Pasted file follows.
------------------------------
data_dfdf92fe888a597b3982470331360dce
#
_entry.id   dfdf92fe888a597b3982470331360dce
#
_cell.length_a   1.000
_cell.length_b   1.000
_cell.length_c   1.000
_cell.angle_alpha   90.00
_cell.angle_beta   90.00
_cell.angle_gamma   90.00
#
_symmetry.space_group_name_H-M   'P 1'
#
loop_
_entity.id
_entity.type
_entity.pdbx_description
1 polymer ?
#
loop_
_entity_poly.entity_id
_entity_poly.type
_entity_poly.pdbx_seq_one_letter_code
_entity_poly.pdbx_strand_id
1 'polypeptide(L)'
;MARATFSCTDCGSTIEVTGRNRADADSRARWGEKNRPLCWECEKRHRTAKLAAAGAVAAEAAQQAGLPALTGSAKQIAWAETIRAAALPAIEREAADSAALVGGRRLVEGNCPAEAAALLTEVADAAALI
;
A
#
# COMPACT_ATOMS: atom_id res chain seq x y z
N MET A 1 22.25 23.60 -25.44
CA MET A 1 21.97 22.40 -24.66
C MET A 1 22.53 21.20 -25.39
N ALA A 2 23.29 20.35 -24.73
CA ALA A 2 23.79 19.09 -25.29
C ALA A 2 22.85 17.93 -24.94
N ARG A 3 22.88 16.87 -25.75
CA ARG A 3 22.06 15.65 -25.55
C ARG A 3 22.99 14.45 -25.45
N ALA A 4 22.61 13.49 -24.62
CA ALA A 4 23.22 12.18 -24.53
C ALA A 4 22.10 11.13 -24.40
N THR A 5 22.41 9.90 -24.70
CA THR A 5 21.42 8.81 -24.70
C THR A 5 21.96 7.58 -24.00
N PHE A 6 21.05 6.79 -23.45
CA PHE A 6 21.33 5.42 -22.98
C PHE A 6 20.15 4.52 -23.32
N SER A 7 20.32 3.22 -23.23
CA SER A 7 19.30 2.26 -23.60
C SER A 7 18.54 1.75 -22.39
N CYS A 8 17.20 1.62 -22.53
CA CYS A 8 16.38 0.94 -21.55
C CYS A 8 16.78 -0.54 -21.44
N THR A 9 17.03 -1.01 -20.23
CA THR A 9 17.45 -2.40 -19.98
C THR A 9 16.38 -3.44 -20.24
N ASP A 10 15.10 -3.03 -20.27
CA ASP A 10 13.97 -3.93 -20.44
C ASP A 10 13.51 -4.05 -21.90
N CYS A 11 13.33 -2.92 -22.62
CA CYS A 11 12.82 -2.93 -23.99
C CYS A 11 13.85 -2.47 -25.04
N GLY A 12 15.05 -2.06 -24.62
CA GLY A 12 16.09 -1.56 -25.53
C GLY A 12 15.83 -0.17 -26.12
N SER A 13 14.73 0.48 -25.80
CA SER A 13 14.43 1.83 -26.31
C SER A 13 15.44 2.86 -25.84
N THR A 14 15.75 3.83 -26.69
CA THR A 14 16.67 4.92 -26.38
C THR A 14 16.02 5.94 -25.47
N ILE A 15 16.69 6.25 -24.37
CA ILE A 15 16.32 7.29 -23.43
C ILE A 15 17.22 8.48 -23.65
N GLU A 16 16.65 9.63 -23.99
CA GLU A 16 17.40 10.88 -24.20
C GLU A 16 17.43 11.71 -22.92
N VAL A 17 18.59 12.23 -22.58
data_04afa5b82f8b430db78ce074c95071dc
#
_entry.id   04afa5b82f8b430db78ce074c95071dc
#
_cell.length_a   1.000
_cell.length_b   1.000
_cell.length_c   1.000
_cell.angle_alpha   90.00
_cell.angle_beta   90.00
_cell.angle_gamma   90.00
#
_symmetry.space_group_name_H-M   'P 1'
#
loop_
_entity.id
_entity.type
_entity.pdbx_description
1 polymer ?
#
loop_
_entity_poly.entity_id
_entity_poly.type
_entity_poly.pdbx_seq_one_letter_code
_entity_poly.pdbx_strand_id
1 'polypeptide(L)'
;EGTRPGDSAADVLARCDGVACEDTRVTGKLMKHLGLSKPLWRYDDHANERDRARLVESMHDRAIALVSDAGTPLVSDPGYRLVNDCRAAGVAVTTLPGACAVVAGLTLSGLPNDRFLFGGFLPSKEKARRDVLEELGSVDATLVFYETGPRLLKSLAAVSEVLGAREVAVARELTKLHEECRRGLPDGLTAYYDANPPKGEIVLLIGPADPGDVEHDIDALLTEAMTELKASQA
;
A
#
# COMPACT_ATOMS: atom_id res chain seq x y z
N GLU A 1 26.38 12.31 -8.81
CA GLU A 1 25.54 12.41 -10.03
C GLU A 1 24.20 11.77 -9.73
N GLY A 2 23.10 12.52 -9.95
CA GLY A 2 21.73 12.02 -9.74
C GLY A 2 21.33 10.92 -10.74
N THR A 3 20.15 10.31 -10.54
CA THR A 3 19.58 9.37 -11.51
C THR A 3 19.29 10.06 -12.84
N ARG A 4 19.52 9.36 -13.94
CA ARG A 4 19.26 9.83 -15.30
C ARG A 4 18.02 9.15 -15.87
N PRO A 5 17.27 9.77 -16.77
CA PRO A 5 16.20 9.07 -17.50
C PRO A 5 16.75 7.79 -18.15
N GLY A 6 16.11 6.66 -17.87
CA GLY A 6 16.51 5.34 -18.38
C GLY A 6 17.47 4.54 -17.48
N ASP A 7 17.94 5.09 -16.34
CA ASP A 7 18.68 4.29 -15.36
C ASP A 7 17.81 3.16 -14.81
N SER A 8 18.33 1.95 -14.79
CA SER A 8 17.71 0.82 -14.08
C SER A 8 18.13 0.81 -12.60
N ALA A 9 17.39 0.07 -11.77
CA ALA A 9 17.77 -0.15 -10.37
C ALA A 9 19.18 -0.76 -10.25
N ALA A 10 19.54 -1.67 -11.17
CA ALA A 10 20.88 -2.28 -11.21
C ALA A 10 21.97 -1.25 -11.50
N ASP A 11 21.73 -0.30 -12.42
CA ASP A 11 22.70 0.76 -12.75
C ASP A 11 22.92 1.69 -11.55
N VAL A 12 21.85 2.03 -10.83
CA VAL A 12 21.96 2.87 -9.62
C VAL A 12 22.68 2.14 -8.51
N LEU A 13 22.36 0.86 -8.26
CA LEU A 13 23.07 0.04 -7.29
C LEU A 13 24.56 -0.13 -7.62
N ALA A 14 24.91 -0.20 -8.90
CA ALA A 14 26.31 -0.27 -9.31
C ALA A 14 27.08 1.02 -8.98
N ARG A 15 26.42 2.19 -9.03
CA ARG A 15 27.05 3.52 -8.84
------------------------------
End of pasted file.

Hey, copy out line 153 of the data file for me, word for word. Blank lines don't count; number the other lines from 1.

CA ARG A 15 27.05 3.52 -8.84